When you first found out you were pregnant, you experienced a whirlwind of emotion, announcements and excitement, so you may have pushed the occasional dizzy spell out of your mind. Repeated vertigo issues, however, can cause alarm. Vertigo during pregnancy is not uncommon and is usually harmless, but in some instances, it can require medical attention.
Vertigo is a feeling of dizziness. Some have described it as the room spinning. Sometimes it is accompanied by nausea and vomiting. It can last for a few seconds or can go on for hours at a time. The primary concern with vertigo during pregnancy is that you could fall and injure yourself or the baby.
Many women describe having certain things that trigger their vertigo during pregnancy. Some have an episode when they move their heads in a certain way. Other women find that just getting out of bed too quickly, or shifting from a sitting to a lying position sets the room spinning.
Early in the pregnancy, bouts of vertigo can occur as hormones begin to rise. This hormonal increase causes your blood vessels to relax and become larger, which causes a drop in your blood pressure, according to the MayoClinic.com. Though the enlarged vessels provide adequate blood to your baby, they are less effective at pumping blood through your body. The resulting vertigo is a natural reaction to the extended period of time it takes for the blood to reach your brain. In this case, the vertigo usually begins during the first trimester and can last a few weeks or through the duration of the pregnancy.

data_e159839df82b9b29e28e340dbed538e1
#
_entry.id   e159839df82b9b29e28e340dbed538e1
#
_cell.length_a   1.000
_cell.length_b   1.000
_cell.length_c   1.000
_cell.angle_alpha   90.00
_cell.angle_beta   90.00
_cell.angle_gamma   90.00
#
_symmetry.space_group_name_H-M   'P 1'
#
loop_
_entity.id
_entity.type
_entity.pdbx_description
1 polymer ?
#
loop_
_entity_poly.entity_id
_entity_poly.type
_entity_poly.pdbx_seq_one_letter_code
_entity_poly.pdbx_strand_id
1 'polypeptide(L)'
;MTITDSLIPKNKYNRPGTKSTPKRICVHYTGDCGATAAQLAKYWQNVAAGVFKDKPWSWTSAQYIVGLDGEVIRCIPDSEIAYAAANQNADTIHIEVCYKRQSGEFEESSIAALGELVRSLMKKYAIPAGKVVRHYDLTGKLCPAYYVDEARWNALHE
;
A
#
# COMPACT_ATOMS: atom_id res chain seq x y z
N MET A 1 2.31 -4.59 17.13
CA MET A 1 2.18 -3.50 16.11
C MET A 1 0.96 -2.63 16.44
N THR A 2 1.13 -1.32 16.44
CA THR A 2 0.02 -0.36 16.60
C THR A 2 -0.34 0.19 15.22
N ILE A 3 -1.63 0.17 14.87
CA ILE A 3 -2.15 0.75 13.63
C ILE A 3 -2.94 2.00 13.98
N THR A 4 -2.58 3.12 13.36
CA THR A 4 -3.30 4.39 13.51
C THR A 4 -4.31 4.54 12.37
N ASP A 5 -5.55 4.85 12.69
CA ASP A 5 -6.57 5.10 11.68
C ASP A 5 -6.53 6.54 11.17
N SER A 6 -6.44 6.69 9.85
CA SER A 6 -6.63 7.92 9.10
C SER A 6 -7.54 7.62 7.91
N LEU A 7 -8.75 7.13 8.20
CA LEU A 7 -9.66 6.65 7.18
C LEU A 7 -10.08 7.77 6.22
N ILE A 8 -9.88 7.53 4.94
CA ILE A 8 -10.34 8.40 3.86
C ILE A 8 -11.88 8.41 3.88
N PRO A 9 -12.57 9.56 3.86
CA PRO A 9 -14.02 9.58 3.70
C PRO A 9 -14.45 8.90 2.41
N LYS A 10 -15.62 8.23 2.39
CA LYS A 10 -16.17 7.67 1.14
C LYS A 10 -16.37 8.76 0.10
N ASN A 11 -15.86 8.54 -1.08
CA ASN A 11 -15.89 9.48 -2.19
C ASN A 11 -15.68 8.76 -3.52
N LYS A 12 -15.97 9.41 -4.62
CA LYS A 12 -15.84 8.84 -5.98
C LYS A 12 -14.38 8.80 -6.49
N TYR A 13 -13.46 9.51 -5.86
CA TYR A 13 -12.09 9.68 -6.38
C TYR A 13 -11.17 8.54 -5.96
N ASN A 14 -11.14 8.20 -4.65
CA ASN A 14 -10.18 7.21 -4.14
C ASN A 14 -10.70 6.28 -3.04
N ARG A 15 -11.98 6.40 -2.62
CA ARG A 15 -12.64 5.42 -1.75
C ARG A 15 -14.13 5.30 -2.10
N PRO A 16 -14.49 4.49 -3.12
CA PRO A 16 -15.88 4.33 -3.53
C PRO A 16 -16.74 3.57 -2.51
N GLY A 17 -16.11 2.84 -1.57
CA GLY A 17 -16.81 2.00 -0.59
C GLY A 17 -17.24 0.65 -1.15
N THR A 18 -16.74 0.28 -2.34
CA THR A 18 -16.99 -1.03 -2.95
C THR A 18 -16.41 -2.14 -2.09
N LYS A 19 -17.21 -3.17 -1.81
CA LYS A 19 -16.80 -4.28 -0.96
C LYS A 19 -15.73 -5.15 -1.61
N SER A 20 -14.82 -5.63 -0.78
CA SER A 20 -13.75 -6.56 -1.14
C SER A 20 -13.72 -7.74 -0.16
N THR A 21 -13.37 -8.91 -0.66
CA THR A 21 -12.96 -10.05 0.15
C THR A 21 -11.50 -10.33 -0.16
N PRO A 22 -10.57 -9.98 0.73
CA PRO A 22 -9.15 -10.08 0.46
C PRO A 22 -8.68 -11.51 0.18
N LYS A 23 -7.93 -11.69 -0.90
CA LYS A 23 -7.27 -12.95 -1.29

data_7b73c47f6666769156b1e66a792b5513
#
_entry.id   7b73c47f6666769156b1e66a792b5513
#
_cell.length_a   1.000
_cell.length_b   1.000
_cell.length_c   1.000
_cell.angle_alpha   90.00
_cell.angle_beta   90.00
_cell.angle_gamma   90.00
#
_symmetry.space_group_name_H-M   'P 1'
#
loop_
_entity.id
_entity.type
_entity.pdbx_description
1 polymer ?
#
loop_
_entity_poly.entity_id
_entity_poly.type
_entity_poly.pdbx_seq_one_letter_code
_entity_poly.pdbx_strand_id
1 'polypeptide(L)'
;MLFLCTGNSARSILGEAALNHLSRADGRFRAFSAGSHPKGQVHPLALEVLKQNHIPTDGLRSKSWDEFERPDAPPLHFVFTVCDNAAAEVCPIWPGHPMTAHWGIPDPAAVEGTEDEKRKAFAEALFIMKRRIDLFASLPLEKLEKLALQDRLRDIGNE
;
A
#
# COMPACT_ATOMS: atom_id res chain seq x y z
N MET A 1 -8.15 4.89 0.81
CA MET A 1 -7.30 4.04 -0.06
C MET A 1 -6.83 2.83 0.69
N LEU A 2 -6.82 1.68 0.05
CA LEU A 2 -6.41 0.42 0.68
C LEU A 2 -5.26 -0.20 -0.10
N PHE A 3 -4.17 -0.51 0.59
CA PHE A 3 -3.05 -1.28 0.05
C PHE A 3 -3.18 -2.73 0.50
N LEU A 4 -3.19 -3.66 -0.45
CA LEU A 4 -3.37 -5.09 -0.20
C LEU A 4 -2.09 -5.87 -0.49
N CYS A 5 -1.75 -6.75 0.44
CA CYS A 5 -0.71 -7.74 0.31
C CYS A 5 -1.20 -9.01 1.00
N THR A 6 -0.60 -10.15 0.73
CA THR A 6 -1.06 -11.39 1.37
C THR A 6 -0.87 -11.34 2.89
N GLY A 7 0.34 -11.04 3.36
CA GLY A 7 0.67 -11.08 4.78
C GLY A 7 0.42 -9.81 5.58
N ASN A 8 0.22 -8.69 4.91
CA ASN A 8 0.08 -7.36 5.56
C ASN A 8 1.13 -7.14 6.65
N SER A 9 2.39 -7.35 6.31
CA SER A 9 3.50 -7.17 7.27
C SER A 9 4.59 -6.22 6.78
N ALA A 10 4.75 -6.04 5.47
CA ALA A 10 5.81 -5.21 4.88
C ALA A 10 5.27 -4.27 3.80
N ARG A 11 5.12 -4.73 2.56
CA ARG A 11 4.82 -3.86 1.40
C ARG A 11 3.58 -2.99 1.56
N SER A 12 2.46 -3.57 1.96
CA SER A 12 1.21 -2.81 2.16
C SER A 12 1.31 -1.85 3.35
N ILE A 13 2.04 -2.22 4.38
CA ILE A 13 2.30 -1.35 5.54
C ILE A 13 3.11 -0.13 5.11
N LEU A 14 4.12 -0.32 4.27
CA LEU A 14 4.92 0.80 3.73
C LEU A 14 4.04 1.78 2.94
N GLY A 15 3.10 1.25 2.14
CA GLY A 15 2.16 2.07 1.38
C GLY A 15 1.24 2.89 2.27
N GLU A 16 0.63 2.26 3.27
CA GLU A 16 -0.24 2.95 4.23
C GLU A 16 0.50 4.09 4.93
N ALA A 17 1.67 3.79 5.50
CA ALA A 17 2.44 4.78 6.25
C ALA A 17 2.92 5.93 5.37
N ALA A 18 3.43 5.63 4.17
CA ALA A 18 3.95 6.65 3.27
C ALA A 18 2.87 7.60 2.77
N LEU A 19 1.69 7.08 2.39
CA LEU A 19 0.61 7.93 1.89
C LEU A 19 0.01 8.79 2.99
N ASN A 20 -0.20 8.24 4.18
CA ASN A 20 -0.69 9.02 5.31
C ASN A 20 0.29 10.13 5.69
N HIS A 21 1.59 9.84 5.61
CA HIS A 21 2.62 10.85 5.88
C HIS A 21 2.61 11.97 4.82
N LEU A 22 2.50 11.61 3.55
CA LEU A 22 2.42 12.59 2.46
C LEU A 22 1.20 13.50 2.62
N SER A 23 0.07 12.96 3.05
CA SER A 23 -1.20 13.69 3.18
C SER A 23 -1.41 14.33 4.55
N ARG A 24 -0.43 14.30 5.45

Low blood sugar will also cause vertigo. Doctors generally order a blood glucose test at some point during the pregnancy to check for gestational diabetes and may discover you have low blood sugar. Low blood sugar interferes with the body’s ability to pump blood back to the brain quickly; thus the woman becomes dizzy. Low blood sugar during pregnancy is typically due to changing metabolism.
Pregnant women who experience low blood pressure accompanied by visual disturbances may be suffering from anemia, according to the American Pregnancy Association. In addition, anemia creates a backdrop for vertigo to move in.
Your first response when vertigo strikes is to sit down. Prevent yourself from falling and possibly injuring yourself or your baby. Once the vertigo dissipates, getting some fresh air can help stop the episode entirely. In addition, eating a small snack that contains protein and drinking a glass of water can stabilize your blood sugar, in case that was the cause of the vertigo.
Severe dizziness alone, or accompanied by a headache can indicate a serious medical issue. Severe anemia or toxemia both cause vertigo to occur. If your vertigo is severe, frequent or accompanied by other symptoms, seek medical advice.